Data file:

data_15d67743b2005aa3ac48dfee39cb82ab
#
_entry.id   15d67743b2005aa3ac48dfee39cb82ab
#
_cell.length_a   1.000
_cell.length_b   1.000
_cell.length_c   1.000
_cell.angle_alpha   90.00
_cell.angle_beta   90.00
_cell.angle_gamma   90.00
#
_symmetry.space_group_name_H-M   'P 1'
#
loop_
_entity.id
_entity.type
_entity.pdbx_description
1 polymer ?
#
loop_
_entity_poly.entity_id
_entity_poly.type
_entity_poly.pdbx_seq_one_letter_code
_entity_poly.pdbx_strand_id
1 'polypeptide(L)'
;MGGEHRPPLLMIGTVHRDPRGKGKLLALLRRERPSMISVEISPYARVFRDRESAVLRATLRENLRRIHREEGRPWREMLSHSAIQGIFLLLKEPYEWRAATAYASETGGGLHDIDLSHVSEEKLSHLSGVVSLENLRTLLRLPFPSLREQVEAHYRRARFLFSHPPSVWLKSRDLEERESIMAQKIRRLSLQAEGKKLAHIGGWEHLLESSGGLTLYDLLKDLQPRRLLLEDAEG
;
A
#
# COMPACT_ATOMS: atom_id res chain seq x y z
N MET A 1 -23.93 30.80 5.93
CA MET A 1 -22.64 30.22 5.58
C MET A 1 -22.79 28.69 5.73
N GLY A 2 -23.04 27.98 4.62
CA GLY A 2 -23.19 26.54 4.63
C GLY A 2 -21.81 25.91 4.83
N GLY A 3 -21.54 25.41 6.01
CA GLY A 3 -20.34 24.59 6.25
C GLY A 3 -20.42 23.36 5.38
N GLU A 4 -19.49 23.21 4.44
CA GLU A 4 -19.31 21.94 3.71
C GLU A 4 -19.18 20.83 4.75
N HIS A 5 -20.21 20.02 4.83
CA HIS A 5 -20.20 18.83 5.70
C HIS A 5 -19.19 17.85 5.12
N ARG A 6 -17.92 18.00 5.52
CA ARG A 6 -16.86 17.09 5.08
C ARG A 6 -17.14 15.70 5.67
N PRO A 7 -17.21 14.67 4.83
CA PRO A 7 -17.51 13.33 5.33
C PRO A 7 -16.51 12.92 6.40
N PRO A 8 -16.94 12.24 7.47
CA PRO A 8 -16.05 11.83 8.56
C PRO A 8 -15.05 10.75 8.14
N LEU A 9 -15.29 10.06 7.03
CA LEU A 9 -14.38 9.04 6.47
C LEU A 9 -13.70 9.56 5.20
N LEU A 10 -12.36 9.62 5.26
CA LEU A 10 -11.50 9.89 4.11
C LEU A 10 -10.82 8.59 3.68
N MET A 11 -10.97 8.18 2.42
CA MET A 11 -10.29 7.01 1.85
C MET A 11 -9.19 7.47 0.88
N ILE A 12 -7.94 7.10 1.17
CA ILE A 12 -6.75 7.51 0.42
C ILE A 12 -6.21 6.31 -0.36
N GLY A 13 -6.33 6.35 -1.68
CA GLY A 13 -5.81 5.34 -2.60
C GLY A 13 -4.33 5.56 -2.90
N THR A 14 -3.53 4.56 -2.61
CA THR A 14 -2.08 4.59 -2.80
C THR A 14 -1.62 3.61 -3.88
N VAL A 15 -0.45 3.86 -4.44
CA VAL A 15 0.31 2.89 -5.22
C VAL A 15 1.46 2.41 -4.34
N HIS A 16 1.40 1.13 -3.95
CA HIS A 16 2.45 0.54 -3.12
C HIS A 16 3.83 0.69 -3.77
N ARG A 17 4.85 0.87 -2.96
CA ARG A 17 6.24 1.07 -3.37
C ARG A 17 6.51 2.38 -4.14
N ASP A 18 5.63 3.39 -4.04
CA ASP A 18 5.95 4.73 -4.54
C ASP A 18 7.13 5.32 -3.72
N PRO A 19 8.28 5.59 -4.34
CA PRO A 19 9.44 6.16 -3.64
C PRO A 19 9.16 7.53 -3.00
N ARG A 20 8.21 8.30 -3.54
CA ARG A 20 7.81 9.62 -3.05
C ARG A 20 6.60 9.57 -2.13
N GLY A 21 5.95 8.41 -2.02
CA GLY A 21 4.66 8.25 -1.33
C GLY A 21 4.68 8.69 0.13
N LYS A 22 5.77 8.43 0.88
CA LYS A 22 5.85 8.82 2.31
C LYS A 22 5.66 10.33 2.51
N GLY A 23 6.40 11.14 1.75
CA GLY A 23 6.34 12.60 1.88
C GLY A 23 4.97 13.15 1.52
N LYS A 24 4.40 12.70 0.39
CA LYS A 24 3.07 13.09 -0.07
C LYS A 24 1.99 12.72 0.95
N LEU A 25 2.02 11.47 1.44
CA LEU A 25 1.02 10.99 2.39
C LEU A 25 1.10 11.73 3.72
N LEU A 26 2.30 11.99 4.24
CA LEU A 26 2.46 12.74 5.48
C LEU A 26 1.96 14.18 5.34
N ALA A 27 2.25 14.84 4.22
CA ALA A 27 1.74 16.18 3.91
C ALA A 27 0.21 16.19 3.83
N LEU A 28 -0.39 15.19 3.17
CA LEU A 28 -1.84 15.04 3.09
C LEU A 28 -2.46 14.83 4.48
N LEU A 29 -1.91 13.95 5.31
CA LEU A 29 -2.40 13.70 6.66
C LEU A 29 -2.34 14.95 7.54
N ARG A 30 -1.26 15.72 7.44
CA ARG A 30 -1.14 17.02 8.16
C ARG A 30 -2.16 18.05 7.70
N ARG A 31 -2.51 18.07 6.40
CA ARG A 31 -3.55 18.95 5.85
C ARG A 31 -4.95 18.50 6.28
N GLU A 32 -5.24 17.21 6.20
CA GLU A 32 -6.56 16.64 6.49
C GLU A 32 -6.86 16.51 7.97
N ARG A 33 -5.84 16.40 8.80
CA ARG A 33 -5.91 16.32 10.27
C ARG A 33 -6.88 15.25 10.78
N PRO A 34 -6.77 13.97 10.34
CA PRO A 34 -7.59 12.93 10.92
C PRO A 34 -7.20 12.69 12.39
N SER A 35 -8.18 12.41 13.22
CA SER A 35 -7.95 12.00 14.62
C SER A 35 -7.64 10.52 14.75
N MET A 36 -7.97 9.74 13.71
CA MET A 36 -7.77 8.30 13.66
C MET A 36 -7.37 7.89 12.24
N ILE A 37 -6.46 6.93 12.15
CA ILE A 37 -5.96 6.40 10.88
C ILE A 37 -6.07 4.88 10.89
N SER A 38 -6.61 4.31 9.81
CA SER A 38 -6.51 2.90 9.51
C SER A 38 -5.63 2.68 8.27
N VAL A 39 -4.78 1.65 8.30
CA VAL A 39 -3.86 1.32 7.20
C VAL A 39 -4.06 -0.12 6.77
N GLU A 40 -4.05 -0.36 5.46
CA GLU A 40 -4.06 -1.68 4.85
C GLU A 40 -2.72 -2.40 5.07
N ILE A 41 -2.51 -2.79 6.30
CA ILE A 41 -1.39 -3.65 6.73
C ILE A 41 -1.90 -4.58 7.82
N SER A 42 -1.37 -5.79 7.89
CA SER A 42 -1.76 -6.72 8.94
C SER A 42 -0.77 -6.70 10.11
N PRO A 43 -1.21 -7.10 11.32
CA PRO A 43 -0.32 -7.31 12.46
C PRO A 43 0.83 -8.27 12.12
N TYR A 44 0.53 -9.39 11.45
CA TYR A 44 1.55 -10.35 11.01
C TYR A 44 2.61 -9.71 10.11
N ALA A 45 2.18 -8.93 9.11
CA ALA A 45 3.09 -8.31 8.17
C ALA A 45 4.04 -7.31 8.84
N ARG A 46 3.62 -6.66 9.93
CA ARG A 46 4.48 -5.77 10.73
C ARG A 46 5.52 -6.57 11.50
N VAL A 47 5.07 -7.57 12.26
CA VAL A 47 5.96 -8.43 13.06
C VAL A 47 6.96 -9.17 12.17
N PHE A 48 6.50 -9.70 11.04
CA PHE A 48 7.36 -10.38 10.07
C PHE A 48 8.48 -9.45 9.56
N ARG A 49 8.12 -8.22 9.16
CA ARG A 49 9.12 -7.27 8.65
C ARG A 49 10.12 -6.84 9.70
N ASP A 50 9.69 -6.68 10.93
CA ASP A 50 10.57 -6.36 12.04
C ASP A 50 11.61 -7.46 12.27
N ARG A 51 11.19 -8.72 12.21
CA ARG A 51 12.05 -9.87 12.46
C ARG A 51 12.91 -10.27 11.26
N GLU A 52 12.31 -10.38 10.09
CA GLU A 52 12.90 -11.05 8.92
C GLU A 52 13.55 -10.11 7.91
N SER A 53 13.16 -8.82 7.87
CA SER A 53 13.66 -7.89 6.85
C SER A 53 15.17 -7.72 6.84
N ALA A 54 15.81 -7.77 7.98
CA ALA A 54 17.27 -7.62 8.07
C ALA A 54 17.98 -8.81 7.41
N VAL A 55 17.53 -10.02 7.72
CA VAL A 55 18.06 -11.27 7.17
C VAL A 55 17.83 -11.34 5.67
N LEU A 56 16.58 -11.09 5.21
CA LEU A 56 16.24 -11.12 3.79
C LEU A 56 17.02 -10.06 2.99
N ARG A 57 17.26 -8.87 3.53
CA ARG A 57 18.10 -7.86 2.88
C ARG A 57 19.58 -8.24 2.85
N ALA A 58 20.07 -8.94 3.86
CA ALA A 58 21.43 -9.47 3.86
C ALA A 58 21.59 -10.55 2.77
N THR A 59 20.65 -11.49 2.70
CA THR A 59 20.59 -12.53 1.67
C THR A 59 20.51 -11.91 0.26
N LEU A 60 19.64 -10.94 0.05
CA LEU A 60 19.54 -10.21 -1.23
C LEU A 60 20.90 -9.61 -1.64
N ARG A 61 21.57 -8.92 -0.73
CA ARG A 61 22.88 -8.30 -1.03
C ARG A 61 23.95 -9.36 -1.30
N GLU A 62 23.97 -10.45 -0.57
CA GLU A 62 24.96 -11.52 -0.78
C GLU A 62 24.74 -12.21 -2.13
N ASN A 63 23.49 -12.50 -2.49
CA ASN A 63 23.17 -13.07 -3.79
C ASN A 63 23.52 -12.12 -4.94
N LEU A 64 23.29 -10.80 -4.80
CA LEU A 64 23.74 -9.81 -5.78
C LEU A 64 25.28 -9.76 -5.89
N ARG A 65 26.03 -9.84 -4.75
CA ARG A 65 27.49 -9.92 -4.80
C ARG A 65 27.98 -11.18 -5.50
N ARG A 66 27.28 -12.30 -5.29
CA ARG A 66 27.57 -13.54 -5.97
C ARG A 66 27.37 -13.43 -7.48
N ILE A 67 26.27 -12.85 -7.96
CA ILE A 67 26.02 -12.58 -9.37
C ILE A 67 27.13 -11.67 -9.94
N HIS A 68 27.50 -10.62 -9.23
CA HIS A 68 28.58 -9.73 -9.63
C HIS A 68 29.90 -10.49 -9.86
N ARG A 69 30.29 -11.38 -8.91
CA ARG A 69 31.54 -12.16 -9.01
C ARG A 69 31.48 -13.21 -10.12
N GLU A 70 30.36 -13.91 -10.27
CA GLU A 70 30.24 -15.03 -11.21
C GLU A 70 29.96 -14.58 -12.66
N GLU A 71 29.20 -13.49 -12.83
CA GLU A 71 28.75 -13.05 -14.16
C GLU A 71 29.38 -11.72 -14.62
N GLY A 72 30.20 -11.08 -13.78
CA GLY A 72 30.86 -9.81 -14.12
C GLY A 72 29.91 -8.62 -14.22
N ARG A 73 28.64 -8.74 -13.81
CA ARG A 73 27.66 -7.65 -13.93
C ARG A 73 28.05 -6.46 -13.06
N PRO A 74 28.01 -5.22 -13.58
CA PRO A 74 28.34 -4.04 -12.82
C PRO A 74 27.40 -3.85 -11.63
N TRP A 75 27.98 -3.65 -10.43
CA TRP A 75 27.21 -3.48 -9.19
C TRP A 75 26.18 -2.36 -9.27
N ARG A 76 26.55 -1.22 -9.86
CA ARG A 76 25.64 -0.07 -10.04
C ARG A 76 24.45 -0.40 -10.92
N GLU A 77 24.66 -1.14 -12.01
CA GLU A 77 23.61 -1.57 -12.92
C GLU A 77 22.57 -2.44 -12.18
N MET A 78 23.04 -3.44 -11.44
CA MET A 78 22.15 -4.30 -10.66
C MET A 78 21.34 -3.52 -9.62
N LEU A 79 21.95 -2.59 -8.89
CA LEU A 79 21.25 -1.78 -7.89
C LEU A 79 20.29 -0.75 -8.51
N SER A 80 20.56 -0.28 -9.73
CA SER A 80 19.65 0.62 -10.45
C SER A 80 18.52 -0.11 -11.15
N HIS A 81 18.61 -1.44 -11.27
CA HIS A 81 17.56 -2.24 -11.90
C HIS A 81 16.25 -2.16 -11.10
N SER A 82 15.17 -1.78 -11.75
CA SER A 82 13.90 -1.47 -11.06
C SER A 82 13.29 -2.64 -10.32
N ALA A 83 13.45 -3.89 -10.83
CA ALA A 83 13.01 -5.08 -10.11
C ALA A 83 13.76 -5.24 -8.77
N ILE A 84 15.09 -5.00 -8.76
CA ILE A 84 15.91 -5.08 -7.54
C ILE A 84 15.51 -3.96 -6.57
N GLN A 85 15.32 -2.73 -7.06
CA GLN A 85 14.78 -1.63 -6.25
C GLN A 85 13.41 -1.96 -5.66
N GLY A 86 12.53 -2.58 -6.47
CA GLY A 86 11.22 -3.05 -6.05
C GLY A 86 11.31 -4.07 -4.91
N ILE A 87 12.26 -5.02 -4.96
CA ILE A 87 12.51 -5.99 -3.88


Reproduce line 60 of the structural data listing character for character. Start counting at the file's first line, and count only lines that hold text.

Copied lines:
C LEU A 10 -10.82 8.59 3.68